U.S. Mid-Am 22-for-2 playoff, one Contestant's Account
Editors Note:

One of our California members, John Sawin, posted an account of his experience in a "22- for-2" playoff at the U.S. Mid-Am on his Facebook page. We enjoyed it so much that we asked John if we could post it on AmateurGolf.com, and if he would write for us in the future. While the former Stocker Cup and Travis Invitational champ didn't get through to match play this time, we know he'll have plenty more opportunities to do so, and to make a run at the title.


by John Sawin

There seems to be a lot of interest in the playoff at John's Island Golf Club - I guess the thought of 22 guys playing one hole for two spots in the match play bracket of the US Mid-Am sparks some intrigue. So I figured I'd post a quick summary.

When I went to bed last night, I was pretty sure I had thrown away my chances. I followed a near flawless 2-under par round on Saturday -- which was about as high as I could have scored and left me one shot off the lead -- with a dismal 79 Sunday, which was about as low as I could have scored. Yes, golf can be a strange and humbling game.

My hopes were lifted just after dawn Monday however, as the few relevant players left to finish out their stroke play rounds stumbled home, moving the cut from 5-over and opening the door back up, if only slightly, for a group of 22 guys who had posted 6- over. I say slightly because there were only two spots to compete for - longer odds than I'd ever seen let alone heard of in a playoff - but at least we had a chance.

The playoff hole was the par-3 13th, the signature hole at Johns Island West, whose teeing ground sits just below the clubhouse and faces the green 185 yards down the hill and across a beautiful lake. The pin was set precariously close to the water hazard guarding the front and right sides of the green. Under normal circumstances, a 6 iron to the center of the green would be the prudent play, but these were not normal circumstances. Most if not all realized a birdie would likely be needed to survive the first hole, and we all dreamt of the unlikely walk-off ace. Might as well dream, right?

Two of the 22 players somehow missed the memo, so the remaining 20 were broken into five groups of four based on the order of score posted. I had the honor in the second group and watched closely as three in the first group made 2-putt pars, while the fourth pushed his in the water and promptly headed straight for the parking lot.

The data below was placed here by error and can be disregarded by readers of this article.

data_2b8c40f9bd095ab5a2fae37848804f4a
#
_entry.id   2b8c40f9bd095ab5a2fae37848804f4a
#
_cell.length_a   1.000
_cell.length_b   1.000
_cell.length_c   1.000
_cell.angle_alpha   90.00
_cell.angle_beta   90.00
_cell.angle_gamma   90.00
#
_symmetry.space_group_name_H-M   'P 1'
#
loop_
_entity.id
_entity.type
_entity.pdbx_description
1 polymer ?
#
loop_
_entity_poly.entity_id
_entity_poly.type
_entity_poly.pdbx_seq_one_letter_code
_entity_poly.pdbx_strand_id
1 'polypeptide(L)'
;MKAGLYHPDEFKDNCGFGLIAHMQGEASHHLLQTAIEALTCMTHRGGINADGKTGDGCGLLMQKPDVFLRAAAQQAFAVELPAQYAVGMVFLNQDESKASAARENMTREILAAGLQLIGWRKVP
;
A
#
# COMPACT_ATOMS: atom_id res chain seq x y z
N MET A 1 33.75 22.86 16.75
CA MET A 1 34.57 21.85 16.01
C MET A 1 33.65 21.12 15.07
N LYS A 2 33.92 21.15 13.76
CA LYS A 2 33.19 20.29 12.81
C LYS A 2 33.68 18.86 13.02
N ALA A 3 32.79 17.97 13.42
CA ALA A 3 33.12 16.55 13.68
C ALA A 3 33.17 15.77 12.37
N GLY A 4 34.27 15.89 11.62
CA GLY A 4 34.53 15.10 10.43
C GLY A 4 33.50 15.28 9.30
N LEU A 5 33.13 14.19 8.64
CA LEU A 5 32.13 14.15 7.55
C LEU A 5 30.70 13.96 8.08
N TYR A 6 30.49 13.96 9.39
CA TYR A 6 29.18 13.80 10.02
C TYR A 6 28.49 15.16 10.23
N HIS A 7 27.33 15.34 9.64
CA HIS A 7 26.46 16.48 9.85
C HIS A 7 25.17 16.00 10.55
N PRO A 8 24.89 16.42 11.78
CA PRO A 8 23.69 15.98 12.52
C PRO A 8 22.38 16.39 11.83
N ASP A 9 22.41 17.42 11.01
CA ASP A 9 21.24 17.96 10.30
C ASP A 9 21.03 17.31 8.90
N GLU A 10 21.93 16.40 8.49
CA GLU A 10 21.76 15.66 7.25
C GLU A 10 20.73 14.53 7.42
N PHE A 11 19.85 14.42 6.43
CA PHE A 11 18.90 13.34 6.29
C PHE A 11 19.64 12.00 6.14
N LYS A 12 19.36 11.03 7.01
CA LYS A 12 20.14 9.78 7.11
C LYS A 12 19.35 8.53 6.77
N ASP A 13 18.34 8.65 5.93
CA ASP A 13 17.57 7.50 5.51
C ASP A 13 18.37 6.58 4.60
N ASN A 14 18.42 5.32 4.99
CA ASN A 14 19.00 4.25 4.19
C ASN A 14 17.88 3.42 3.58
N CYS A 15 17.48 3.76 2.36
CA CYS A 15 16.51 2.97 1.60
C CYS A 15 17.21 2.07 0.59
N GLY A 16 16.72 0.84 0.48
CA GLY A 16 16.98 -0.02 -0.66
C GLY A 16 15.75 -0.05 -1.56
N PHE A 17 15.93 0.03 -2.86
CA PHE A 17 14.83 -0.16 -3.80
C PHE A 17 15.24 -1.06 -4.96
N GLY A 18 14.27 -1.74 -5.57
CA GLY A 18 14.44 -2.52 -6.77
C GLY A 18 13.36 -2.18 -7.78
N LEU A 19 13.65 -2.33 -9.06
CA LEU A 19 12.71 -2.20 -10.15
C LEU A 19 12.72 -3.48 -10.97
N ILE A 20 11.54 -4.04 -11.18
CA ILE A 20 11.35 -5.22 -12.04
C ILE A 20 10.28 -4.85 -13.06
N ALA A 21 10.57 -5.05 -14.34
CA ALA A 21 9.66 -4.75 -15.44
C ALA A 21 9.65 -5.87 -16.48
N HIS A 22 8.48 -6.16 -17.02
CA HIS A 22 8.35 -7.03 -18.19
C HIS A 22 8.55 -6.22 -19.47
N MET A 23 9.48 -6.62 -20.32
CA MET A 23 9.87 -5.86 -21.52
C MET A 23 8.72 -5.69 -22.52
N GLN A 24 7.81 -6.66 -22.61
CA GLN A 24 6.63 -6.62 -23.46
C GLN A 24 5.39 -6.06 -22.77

As I waited my turn, I couldn't help but notice what a cool setting I was in the midst of.

I'm pretty sure the members and volunteers had been speculating about and waiting anxiously for this playoff type moment for months, as they were out in full force, both around the tee and behind the green. In addition, most of the 62 players already in the match play field and their caddies and family members were there watching before their matches started. So yes, I was VERY nervous.

I barely remember swinging my 7 iron, but I definitely remember the contact, which felt like a tentative wipe. My eyes quickly caught the ball and confirmed the feeling - headed right. But somehow instead of fading off into the water, it fell a hair left and landed on the tiniest sliver of green. The hop was a big one, which I thought still might send my ball over the edge and into the hazard, but the thick dew on the fringe held it up. All of a sudden, I had a 15 footer for birdie.

My playing partners missed their longer attempts first, so still no birdies in seven tries, but I was sure I needed to make mine. I put a good, firm stroke on it, but the grain in that one foot of fringe I had to go through pulled it just a hair left off the face. Still, as it rolled briskly toward the hole, I thought it had a very good chance to catch the low edge. My heart sunk when it didn't. And then rolled another 3 feet by. Ugh.

Somehow I got the next one to drop, and then the waiting game began. Through three full groups, still no birdies. Justin Young in the fourth group broke the drought with a 10 footer straight down the hill to effectively clinch his spot. The fifth and final group contained 4-time champion Nathan Smith, and we could all see how this was shaping up. The guy seems to have that X factor in this tournament, and this moment was another perfect example.

He dropped his tee shot 15 feet above and left of the hole, leaving a slippery left-to-right breaker that most people would lag and be content going to the next playoff hole. I could tell right off the putter this was no lag, and he is not most people. His putt was the last shot struck of the wild playoff and sent the gallery into a tizzy. At that point, all I could do was take my hat off and go shake the guy's hand, offering "I feel bad for the medalist." He nearly took that medalist and defending champion, Scott Harvey, down four hours later, eventually losing in 19 holes to a birdie-birdie finish - a taste of his own medicine, I guess.

ABOUT THE U.S. Mid-Amateur

The U.S. Mid-Amateur originated in 1981 for the amateur golfer of at least 25 years of age, the purpose of which to provide a formal national championship for the post-college player. The event is open to those with a USGA Handicap Index of 3.4 or lower. It is one of 13 national championships conducted annually by the USGA, 10 of which are strictly for amateurs.

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